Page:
Only two extant buildings in Hopedale Village are believed to predate the establishment of the Hopedale
    Community settlement of 1841.The Cook house, 114-116 Mendon Street (ca. 1820, razed 2017) is 1½
    stories on a granite foundation with a side-gable roof, brick chimney located behind the ridge, and a five-bay
    by two-bay main block with later side-gabled extensions to the southwest. Windows and the center entry on
    the façade are placed close to the eaves. The 2/2 window sash and the gabled hoods over doors on the
    main block and side ell are late 19th or early 20th-century modifications. The Herring-Daniels house, 66
    Mendon Street (ca. 1825) is also 1½ stories, with a cut stone foundation, side-gable roof, one surviving brick
    chimney on the roof ridge at the northeast end of the house, and a five-bay by three-bay main block with a
    shed-roofed addition at the northeast corner. Two square windows at the eave level distinguish the façade
    of this house, which also features cornerboards. Another distinguishing feature, likely a later addition, is the
    three-bay porch with turned balusters and shed roof, located at the center entry.

    Two other important early buildings in the area have been demolished. The John Jones House on
    Hopedale Street near Peace Street (ca. 1703, enlarged 1735, razed 1874) was the focus of the Jones Farm
    purchased by the Hopedale Community. The Old House Memorial at Adin Ballou Memorial Park, Hopedale
    and Peace Streets, describes the siting of the Jones house. The Hopedale Community’s first schoolhouse,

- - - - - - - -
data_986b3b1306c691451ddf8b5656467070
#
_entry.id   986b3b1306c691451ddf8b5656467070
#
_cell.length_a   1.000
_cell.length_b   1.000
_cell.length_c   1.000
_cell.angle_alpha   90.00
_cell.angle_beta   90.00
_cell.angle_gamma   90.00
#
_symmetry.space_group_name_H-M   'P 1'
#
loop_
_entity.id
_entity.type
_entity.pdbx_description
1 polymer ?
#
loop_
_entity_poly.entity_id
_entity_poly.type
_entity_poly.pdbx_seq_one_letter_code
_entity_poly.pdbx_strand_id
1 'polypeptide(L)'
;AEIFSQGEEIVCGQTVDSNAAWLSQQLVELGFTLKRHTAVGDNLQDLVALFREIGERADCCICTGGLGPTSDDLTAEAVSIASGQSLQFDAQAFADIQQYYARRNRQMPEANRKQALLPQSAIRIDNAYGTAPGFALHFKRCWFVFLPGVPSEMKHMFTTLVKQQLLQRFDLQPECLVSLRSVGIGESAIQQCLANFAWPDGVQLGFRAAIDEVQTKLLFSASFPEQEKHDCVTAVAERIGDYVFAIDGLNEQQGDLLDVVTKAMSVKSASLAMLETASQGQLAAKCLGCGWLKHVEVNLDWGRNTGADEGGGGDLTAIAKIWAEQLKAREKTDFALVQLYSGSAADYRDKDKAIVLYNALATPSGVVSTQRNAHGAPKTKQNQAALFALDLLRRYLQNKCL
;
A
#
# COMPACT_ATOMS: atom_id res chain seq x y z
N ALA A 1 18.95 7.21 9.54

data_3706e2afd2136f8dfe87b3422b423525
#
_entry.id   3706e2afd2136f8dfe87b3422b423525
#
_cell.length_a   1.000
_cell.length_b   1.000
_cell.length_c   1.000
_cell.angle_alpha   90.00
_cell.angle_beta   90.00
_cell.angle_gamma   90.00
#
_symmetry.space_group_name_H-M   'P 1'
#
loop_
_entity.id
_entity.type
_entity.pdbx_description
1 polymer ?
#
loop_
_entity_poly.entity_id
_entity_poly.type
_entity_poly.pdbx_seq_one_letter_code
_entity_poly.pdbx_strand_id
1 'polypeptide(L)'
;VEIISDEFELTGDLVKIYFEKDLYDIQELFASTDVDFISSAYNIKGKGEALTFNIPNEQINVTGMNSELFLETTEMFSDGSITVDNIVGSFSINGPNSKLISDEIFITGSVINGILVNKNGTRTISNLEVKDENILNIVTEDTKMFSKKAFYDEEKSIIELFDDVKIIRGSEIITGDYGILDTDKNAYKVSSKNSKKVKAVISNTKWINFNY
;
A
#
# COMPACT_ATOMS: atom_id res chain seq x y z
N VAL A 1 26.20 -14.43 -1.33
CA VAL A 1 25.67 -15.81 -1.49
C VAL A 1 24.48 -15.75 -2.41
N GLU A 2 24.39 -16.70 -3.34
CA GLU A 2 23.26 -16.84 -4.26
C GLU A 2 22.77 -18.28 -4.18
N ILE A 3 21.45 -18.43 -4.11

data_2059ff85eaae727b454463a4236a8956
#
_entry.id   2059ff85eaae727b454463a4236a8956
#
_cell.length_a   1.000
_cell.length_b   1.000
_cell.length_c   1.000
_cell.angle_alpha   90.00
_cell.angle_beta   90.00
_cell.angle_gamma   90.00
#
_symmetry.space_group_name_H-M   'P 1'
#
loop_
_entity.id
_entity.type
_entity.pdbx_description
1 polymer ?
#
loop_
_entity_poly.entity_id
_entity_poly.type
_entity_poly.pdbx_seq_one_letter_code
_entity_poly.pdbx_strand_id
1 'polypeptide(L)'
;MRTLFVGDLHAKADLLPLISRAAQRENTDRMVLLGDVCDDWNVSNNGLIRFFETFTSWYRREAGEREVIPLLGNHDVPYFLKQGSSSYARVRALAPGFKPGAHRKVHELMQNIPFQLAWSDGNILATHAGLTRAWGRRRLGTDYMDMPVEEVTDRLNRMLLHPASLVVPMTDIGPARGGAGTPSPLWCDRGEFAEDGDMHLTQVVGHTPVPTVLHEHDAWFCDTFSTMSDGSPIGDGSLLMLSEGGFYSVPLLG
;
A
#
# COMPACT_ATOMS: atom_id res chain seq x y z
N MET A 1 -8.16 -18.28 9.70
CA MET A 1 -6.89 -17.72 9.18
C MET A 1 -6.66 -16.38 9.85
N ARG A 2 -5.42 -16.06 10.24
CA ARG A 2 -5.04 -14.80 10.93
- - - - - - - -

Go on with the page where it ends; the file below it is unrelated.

located between Freedom and Chapel Streets (1844, razed 1954), also housed the post office, village store,
    and the first chapel. Kathleen Kelly Broomer, Hopedale Historic Village National Register Nomination

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    This Hopedale map is from 1854. The road along the lower pond, and the
    western parts of Social and Union streets disappeared as more Draper shops
    were needed as the business grew. The lower pond, which had originally
    provided power for the Dutcher Temple Company was eventually drained and
    shops were built on that site. Hopedale Street (first called Main Street) ended at
    Freedom Street. Dutcher Street (then called High Street) only extended as far as
    Freedom Street. Prospect Street didn't exist. The trail titled "Path to Milford"
    appears to be in the same location as a path I was very familiar with when I was a
    kid. It was used by Draper workers from the Prospect Heights neighborhood to go
    to and from work, and by kids of the vicinity who played in the woods daily.

Hopedale in 1870.